In 1925 William married Annie Elizabeth Peters in Thornbury. Annie was born on 14th July 1899 and baptised on 3rd June 1900. She was the daughter of Henry Peters, a labourer and his wife, Sarah Elizabeth who both came from Milbury Heath. William and Annie had two children: Constance Irene born on 7th December 1927 and Raymond Henry born on 30th April 1931. They were listed as living in St Mary Street in the 1931, 1935 and 1938 electoral registers so we assume that they were living in 4 St Mary Street throughout this time. By the time the 1939 register was compiled in preparation for the War the Sheppards had moved to 5 Eastland Avenue. In this register William is described as a plater’s labourer.
Anthony J. and Evelyn M. Collins – the 1939 register compiled in preparation for the war lists the two of them living at 4 St Mary Street. We have been told that lived at 33 St Mary Street. Click here to read more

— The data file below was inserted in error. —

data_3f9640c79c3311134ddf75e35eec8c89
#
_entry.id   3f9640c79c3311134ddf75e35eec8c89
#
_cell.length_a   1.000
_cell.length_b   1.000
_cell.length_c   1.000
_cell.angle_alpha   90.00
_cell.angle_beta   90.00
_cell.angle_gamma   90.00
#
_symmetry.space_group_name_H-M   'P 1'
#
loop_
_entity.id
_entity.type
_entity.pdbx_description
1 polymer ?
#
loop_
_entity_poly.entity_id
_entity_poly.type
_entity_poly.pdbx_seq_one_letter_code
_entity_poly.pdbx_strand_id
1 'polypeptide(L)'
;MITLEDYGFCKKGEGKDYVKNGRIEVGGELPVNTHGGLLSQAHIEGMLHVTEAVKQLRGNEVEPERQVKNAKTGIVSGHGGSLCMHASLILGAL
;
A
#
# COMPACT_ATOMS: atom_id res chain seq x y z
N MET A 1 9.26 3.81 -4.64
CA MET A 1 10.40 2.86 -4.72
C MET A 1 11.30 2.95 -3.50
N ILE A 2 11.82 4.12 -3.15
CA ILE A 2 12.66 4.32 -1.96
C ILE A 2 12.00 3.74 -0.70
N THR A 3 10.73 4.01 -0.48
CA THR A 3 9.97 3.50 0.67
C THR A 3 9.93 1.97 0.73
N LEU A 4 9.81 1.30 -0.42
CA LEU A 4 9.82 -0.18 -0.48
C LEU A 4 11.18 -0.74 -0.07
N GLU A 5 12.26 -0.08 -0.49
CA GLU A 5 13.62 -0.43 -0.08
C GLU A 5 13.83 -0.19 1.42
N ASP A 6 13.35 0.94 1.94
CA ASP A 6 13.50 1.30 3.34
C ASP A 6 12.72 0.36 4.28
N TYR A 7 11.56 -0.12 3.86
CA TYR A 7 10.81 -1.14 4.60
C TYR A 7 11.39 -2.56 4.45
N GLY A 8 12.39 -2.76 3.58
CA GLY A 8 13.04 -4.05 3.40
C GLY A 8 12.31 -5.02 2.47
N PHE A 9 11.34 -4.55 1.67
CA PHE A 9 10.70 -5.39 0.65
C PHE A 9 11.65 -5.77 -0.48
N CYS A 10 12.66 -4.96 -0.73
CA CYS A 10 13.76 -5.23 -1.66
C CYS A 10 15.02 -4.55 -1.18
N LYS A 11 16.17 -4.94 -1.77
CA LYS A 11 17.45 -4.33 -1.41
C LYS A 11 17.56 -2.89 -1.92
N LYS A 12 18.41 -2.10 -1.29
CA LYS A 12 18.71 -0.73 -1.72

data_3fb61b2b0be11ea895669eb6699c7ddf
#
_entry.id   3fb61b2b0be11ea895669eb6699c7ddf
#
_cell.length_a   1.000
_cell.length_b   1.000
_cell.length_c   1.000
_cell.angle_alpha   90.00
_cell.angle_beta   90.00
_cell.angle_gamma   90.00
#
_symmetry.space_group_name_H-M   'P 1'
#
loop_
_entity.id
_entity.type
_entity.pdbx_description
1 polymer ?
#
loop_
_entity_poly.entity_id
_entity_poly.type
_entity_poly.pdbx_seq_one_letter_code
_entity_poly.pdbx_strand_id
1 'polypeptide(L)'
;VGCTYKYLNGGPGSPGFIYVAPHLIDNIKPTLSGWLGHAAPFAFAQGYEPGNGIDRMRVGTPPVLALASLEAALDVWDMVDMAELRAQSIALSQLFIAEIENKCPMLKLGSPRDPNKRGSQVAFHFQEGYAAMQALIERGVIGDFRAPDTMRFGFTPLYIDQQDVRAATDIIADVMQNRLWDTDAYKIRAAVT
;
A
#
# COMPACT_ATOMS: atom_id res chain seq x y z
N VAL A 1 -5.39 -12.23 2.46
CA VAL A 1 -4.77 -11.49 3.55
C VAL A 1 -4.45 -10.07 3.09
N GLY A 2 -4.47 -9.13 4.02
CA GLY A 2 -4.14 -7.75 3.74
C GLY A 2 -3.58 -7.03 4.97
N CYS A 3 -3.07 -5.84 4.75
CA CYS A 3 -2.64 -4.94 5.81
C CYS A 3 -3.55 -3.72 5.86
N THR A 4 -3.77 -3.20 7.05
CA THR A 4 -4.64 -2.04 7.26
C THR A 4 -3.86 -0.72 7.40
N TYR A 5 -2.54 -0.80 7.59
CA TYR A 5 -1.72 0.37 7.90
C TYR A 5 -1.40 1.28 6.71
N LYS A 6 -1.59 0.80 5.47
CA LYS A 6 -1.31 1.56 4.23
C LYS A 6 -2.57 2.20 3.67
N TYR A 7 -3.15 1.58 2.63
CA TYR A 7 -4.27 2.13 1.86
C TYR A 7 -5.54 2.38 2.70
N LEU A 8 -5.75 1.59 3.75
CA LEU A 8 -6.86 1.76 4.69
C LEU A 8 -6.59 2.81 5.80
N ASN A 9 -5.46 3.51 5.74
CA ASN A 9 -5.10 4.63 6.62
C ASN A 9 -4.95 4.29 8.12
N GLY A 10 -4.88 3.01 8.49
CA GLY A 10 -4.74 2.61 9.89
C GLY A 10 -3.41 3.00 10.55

We have been told that ‘Browns’ the dairy firm operated from a place in St Mary Street and that it was located where number 4 stood. We haven’t yet had this confirmed but we have an advert dated 1962 showing that ‘L. W. Brown – the local dairyman’ was based in St Mary Street. We would be grateful if anyone could tell us more about this.
John and Annie King – the 1946 electoral register shows the house was occupied by John and Annie. It is interesting to see that the house was called ‘West Side’ at this time. We have been told by Shirley Adlem, John and Annie’s youngest daughter, that the name was given to the house by the Post Office to distinguish mail addressed to this King family from that of the King family living on the other side of St Mary Street.
John King, better known as ‘Jack’ was born on 21st January 1888. He was the son of William King, a laundryman’s assistant who was born in Stoke Gifford and his wife, Ann who was born in Filton. In the 1901 census Jack was a butcher’s assistant aged 13 and living with his parents and siblings in Filton.